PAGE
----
1. How much does it cost?
* We don't publish prices,
but come in and talk to us to go over introductory specials. Our tuition is usually less expensive than
other schools when broken down to a per-class cost
* NO "processing"
fees and NO long term contracts
2. Do you take 5-year olds?
Karate training requires focus and motor
skills that most small children have yet to develop. The idea of a physical threat is largely foreign to them (as it
should be), so self-defense training makes little sense to them. The ability for a child to conduct himself
in practice is critical (placing another child in a hold, or sparring another
child or adult should not cause confusion, fear, or anger). So no, not in the regular Ketsugo Goju-Ryu classes. However, we do offer "pre-karate" skills classes for young children excited about
martial arts that focuses on their discipline, concentration and physical
fitness without much actual physical contact directed towards others, aside
from punching and kicking bags and pads. We also have a junior karate class for 1st and 2nd graders where they learn the actual system, but at a much slower pace. See the Junior Karate Programs page for more information.
3. Does your school promote
Not at this time. We don't
hold tournaments and going to tournaments is not part of the curriculum.
4. What's the difference
between Karate, Tae Kwon Do, Muay Thai, MMA, etc?
There are many types of
martial arts and they're all rooted in self-defense. For this, they are all to respected. If you take it seriously, you're likely to get something out of it. The thing to remember is that
style doesn't mean as much as it used to. There are some differences:
some are more wrestling based, some are more legs based, some more hands based, and some of the
curriculum is going to be a little different depending on where you go even within the same style.
But besides the individual student, it's really a matter of the school itself
and what's being taught on the floor. A strong style in theory doesn't necessarily make a strong
school. Even pedigree or the lineage of the instructor doesn't matter like it
should. Someone might have been a superstar in the past, but what matters is what’s being taught today. MMA is generally thought of BJJ + Muay Thai. By definition "Mixed Martial Arts" is just mixed fighting styles, coined back in the early days of the UFC. Now it's used so frequently it could mean just about anything.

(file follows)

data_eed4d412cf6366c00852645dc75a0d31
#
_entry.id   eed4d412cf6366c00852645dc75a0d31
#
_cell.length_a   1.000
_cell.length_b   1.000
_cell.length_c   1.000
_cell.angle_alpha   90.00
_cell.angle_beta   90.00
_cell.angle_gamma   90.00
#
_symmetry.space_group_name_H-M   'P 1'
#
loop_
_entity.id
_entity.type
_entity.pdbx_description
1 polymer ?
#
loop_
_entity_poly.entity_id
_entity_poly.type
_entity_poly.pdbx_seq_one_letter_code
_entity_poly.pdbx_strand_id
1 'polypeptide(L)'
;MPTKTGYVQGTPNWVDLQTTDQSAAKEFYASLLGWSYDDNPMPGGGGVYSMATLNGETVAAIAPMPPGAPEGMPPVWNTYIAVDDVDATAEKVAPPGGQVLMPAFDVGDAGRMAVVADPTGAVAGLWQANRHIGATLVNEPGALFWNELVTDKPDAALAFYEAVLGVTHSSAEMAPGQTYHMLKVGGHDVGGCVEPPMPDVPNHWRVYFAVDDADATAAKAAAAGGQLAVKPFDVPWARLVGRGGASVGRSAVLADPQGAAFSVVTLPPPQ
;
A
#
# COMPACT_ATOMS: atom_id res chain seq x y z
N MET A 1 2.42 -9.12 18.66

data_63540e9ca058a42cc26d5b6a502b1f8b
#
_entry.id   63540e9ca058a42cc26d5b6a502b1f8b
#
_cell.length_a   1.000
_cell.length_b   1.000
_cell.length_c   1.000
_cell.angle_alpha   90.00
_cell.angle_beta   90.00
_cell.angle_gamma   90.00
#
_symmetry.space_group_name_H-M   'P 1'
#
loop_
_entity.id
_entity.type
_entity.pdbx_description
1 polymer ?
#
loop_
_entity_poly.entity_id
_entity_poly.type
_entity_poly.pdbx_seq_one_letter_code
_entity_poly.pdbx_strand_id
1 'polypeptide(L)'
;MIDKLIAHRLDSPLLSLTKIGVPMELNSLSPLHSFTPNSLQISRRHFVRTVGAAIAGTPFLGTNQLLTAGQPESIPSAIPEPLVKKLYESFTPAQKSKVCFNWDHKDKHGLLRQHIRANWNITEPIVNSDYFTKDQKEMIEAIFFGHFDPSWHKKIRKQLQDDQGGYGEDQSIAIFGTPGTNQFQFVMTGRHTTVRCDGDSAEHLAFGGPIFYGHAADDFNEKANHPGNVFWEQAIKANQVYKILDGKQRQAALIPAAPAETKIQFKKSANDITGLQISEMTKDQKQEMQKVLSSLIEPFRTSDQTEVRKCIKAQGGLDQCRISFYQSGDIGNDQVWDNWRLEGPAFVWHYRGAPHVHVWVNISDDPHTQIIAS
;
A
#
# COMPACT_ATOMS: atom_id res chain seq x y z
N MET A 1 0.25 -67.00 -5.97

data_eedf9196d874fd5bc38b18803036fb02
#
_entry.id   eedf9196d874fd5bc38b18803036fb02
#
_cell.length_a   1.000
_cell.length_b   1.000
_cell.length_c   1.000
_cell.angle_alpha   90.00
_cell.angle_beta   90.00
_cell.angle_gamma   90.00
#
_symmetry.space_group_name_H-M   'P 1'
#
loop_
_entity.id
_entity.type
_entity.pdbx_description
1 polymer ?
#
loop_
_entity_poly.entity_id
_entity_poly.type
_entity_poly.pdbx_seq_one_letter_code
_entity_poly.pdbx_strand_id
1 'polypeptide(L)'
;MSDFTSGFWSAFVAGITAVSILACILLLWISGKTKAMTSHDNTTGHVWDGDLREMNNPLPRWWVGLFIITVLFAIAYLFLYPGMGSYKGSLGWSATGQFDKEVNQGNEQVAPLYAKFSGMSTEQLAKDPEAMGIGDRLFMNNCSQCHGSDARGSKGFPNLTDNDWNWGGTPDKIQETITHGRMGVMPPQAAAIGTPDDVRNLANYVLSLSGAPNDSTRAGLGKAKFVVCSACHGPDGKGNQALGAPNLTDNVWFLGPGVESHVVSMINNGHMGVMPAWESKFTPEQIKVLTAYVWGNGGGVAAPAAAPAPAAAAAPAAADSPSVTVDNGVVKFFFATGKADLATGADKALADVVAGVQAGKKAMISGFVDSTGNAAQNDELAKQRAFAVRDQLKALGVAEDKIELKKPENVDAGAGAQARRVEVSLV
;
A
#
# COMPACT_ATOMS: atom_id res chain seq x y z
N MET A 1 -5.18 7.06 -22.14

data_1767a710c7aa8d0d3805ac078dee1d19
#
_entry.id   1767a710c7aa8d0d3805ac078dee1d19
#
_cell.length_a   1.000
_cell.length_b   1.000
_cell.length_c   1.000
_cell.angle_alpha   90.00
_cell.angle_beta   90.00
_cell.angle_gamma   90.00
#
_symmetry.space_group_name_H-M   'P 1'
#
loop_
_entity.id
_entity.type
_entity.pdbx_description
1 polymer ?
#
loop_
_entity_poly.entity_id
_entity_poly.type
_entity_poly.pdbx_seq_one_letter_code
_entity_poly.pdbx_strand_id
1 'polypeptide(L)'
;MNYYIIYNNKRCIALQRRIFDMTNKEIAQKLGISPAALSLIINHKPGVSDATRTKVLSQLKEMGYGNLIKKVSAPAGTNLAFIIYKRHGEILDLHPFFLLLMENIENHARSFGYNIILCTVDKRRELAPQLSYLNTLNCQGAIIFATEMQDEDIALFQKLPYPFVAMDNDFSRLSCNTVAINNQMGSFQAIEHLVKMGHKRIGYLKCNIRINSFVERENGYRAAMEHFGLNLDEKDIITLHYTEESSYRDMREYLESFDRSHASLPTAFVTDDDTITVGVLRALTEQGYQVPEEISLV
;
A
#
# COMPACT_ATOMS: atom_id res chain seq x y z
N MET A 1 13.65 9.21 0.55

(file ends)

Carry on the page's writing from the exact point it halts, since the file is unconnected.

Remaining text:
Again, don't go by the name of the school, watch a class and see for yourself.
5. What does
"traditional" mean when talking about Martial Arts?
Traditional means different
things to different people.
At our school -
* Etiquette. We observe an etiquette which teaches discipline and
self-control, something we value highly. We take the training seriously.
* We work out in a Gi and bare feet; no ball caps, shorts, or music.
* We don't have separate programs that take you to black belt.
* We don't require students to market the dojo or attend tournaments.
* Some Japanese Martial Arts terms are used and bowing is
* Rank is earned and respected, but humility and manners always take precedence.
* We believe karate is something that stays with you in everything you do; it's not just a workout.
6. What's the difference
between your school and other schools?
We won't speak for other
schools - everyone has their reasons for doing what they do and there are many fine martial arts schools in the DFW area. But there are some obvious differences:
* Some schools are geared towards children. We accept children as students, but the Ketsugo Goju-Ryu curriculum is structured for teens and adults. Children can do it too, but we're not a day care! This is why we have separate programs for the very young children.
* Some schools prefer to work out on mats; we use a hardwood floor.
* Tournaments. I understand some children want more than just belt rank and the satisfaction of training to stay motivated, but we don't do them as a general rule.
* Some offer extremely low sign up costs
only to lock you into a year-long contract. We give you the options up-front
between month-to-month or 3 months at a time (discounted.)
* As seriously as we want you to train, we also want you to enjoy the martial arts, learn about it, the history, our history, etc. We don't shy away from questions you may have and we are an equal opportunity school.
7. I have a 10-year old niece
who is a 3rd degree black belt. Is that common?
Not in our school, but again,
we won't speak for other schools or speak to the abilities a 10-year old may
realistically possess. Our school is not a belt factory and it takes years of
dedication, hard work and maturity to earn a black belt. A student under the
age of 18 may attain a junior black belt in Ketsugo Goju Ryu, but a true black
belt is not earned until the age of 18 in our school. Exceptions can be made for 17, but it's rare.
7. Is your style realistic and/or do you teach ground fighting?
Realistic when it comes to self-defense means 'can you apply it in a real fight.' This can be true of any style or any school if you're comfortable enough with yourself to do what you're taught. And when you understand your body and what it can and can't do, you start to grasp the nature of self-defense. With constant training it becomes muscle memory. So yes, our style is realistic if you train seriously.
To the other question I will say we do not teach wrestling. Goju-Ryu, by design specializes in close range fighting. We have many two-person exercises called kiso kumite, which teach distance, balance, countering, all while staying close to the opponent. The self-defense moves learned in addition to katas are typically escapes from chokes, grabs, locks and holds. We also do sweeps and take-downs.